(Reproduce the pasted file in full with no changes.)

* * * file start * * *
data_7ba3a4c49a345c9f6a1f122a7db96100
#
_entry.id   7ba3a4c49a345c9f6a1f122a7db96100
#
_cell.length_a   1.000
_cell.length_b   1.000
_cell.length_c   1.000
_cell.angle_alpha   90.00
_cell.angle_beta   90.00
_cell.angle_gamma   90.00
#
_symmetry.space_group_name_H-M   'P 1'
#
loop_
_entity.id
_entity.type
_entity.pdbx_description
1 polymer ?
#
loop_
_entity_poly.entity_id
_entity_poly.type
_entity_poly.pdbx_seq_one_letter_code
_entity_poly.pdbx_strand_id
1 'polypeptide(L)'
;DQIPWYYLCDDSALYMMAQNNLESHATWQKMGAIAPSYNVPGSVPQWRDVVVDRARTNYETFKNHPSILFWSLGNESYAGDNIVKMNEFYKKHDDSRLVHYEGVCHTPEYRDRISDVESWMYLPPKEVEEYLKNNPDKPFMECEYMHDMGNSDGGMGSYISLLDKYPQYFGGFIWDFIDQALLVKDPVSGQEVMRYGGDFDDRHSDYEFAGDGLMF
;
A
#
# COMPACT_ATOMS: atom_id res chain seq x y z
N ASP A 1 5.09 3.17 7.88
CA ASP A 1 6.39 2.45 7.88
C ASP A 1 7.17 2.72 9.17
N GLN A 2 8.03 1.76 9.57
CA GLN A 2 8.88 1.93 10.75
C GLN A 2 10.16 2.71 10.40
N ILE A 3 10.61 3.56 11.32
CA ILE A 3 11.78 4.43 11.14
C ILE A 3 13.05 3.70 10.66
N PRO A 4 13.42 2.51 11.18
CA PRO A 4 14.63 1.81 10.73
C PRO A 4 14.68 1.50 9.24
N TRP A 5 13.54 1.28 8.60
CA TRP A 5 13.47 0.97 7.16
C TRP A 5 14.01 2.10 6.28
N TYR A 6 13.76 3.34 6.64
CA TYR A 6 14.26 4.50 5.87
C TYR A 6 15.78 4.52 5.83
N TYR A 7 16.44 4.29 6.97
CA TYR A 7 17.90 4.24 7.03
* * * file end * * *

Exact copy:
data_7ba3a4c49a345c9f6a1f122a7db96100
#
_entry.id   7ba3a4c49a345c9f6a1f122a7db96100
#
_cell.length_a   1.000
_cell.length_b   1.000
_cell.length_c   1.000
_cell.angle_alpha   90.00
_cell.angle_beta   90.00
_cell.angle_gamma   90.00
#
_symmetry.space_group_name_H-M   'P 1'
#
loop_
_entity.id
_entity.type
_entity.pdbx_description
1 polymer ?
#
loop_
_entity_poly.entity_id
_entity_poly.type
_entity_poly.pdbx_seq_one_letter_code
_entity_poly.pdbx_strand_id
1 'polypeptide(L)'
;DQIPWYYLCDDSALYMMAQNNLESHATWQKMGAIAPSYNVPGSVPQWRDVVVDRARTNYETFKNHPSILFWSLGNESYAGDNIVKMNEFYKKHDDSRLVHYEGVCHTPEYRDRISDVESWMYLPPKEVEEYLKNNPDKPFMECEYMHDMGNSDGGMGSYISLLDKYPQYFGGFIWDFIDQALLVKDPVSGQEVMRYGGDFDDRHSDYEFAGDGLMF
;
A
#
# COMPACT_ATOMS: atom_id res chain seq x y z
N ASP A 1 5.09 3.17 7.88
CA ASP A 1 6.39 2.45 7.88
C ASP A 1 7.17 2.72 9.17
N GLN A 2 8.03 1.76 9.57
CA GLN A 2 8.88 1.93 10.75
C GLN A 2 10.16 2.71 10.40
N ILE A 3 10.61 3.56 11.32
CA ILE A 3 11.78 4.43 11.14
C ILE A 3 13.05 3.70 10.66
N PRO A 4 13.42 2.51 11.18
CA PRO A 4 14.63 1.81 10.73
C PRO A 4 14.68 1.50 9.24
N TRP A 5 13.54 1.28 8.60
CA TRP A 5 13.47 0.97 7.16
C TRP A 5 14.01 2.10 6.28
N TYR A 6 13.76 3.34 6.64
CA TYR A 6 14.26 4.50 5.87
C TYR A 6 15.78 4.52 5.83
N TYR A 7 16.44 4.29 6.97
CA TYR A 7 17.90 4.24 7.03